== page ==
According to a Harvard microbiologist, 80 to 90 percent of the hard cheese
produced in the United States uses, as part of the curd-separation process,
rennet made with a genetically modified (GMO) ingredient—chymosin.
Noting that “chymosin produced by E. coli was the first enzyme made with
recombinant DNA technology approved for use in food. . . all the way back
in 1991,” Kevin Bonham asks whether GMO technology opponents would
object to eating cheese made with this type of chymosin, which is also
naturally occurring in calf stomachs and chemically indistinguishable from
its animal-derived counterpart, and whether companies, such as Whole
Foods, promising to label their GMO products will use the label on cheese
products. Apparently, “[m]ost regulatory agencies don’t consider chymosin an
ingredient.” Bonham also reports that “the problem goes way beyond cheese,”
because the U.S. Food and Drug Administration “has approved over 30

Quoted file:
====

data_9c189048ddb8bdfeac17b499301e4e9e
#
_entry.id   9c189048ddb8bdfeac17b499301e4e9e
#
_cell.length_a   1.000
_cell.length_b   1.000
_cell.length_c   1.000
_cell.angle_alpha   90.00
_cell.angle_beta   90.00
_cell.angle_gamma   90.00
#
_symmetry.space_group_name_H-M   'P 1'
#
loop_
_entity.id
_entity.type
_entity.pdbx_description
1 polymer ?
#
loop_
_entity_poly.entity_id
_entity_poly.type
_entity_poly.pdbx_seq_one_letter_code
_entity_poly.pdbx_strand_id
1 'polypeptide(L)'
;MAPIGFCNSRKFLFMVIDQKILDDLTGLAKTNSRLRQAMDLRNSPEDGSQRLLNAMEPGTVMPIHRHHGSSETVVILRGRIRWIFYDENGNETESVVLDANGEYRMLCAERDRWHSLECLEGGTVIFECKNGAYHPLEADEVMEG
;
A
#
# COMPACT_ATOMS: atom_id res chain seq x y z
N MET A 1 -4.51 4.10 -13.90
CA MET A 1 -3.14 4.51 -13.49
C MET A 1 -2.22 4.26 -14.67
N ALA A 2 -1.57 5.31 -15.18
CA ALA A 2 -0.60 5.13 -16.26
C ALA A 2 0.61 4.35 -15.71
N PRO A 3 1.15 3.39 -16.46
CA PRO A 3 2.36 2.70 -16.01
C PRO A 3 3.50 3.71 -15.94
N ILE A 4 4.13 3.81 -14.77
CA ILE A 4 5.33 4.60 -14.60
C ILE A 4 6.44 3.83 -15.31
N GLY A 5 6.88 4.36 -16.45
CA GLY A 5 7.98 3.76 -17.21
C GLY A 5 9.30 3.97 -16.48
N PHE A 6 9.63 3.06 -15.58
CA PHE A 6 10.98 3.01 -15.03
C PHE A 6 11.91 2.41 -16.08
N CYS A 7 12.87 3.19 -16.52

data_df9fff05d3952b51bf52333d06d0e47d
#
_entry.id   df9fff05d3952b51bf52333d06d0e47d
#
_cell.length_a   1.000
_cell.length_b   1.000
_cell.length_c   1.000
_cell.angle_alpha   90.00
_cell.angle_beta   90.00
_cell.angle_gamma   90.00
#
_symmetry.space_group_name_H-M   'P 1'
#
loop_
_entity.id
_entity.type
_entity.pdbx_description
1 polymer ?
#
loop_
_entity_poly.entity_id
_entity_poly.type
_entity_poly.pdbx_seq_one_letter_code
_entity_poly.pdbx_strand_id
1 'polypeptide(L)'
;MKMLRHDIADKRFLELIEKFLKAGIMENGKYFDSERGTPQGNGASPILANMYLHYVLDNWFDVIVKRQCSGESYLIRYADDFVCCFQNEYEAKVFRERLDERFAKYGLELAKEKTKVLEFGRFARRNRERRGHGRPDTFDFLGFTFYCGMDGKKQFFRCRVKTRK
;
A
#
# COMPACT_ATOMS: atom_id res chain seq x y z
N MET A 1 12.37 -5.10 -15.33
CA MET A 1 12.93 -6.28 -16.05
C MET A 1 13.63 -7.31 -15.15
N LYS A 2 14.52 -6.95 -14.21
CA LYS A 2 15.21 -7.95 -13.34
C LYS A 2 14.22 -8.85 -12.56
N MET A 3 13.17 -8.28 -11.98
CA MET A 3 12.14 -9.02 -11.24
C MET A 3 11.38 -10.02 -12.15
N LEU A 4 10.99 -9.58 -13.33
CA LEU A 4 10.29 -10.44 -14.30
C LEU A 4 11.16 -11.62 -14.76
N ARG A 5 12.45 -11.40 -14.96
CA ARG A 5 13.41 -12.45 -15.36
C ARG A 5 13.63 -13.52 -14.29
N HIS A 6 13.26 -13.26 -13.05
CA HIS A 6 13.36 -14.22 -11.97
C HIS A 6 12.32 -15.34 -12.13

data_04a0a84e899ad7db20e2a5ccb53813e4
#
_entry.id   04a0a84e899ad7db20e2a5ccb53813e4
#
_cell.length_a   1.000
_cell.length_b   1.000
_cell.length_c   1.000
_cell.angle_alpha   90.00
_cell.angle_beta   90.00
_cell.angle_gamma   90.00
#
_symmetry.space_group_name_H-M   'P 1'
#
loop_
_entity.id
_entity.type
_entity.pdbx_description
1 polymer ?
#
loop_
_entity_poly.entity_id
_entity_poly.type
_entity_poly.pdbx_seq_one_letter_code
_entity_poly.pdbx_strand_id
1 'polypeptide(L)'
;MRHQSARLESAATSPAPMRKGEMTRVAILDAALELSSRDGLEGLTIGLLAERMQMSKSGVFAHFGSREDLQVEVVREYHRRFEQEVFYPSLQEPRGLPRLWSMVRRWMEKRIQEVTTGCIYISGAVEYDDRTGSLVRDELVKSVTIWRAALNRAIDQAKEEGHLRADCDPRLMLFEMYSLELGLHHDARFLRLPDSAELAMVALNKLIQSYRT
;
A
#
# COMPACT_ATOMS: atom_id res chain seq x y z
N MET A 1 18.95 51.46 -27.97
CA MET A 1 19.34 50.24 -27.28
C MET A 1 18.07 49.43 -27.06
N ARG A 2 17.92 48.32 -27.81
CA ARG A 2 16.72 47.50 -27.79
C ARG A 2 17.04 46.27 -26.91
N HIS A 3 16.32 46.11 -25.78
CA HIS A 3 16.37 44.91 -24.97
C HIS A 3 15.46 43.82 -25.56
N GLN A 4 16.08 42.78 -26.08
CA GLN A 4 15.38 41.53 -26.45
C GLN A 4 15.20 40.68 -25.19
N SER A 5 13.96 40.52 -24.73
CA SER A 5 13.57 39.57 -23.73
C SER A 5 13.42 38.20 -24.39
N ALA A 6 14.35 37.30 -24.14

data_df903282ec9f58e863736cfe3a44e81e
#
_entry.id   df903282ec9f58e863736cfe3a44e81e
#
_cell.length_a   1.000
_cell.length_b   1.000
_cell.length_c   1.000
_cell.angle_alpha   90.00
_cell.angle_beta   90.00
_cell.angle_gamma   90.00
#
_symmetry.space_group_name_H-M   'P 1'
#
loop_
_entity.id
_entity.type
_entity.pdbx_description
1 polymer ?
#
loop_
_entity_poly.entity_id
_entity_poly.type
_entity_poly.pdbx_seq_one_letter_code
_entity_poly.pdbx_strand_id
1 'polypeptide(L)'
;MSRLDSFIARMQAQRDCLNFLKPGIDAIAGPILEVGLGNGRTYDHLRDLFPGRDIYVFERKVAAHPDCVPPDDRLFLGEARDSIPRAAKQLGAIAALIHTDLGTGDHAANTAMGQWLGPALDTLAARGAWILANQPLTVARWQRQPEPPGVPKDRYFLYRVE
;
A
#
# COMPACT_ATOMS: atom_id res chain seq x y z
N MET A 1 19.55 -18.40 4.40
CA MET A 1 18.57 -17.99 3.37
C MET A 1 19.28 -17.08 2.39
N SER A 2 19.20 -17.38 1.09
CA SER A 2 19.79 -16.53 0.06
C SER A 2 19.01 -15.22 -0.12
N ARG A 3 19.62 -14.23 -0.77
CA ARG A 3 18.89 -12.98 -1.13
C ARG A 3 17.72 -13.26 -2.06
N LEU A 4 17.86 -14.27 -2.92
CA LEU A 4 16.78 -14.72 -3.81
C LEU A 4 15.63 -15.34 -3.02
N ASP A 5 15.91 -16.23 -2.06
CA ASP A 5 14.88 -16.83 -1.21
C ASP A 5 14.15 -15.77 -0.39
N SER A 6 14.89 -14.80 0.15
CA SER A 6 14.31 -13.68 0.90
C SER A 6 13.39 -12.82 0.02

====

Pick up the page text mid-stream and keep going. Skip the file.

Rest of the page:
recombinant enzymes for use in food production, including α-amylase, which
is used in the production of almost all glucose or fructose syrups.” See Scientific
American, June 9, 2014.


Issue 526

About The Author


For decades, manufacturers, distributors and retailers at every link in the food chain have come to Shook, Hardy & Bacon to partner with a legal team that understands the issues they face in today's evolving food production industry. Shook attorneys work with some of the world's largest food, beverage and agribusiness companies to establish preventative measures, conduct internal audits, develop public relations strategies, and advance tort reform initiatives.

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